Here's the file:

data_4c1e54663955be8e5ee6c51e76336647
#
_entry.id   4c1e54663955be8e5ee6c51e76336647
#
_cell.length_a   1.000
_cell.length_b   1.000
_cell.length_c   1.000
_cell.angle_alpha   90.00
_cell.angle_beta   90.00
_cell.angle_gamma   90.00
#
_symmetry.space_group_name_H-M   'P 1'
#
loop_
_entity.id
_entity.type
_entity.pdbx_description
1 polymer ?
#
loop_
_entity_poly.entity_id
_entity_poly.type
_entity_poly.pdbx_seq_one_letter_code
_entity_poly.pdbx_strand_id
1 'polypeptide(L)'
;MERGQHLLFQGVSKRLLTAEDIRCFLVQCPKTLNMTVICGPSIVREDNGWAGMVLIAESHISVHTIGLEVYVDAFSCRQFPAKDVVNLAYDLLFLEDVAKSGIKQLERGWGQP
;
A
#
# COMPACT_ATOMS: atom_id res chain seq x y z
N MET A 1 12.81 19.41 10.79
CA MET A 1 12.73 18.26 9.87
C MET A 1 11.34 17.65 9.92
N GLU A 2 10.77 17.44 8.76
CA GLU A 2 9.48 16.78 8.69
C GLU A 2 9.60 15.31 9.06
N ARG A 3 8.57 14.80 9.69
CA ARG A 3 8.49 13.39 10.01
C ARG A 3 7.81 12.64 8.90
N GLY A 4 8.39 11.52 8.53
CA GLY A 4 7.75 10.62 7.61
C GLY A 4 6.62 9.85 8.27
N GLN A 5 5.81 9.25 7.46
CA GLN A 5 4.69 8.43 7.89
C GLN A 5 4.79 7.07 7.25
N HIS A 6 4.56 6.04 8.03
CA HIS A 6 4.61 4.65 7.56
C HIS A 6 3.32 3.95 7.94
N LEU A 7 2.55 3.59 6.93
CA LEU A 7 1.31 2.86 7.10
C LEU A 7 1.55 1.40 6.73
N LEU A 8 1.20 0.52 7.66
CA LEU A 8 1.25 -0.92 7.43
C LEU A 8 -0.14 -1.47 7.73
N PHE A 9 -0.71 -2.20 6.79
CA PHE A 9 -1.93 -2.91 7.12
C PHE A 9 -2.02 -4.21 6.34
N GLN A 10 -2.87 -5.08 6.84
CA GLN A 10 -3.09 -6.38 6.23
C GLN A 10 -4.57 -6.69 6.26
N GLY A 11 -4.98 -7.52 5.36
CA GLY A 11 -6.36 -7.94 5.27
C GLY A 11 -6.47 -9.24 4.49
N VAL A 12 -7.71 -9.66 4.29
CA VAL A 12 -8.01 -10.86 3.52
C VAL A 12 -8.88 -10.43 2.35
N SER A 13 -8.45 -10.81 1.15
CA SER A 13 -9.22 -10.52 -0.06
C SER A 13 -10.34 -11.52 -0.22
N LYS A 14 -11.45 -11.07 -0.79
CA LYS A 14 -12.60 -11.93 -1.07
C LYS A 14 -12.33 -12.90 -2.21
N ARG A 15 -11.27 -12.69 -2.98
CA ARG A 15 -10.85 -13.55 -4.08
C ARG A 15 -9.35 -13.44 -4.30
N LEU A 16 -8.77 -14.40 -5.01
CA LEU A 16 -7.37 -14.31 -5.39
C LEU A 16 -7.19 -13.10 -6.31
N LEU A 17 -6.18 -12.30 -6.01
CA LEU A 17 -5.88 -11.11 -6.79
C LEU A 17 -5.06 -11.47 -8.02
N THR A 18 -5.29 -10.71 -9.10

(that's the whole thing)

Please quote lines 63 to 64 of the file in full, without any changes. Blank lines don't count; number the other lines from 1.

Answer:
C GLY A 11 -6.47 -9.24 4.49
N VAL A 12 -7.71 -9.66 4.29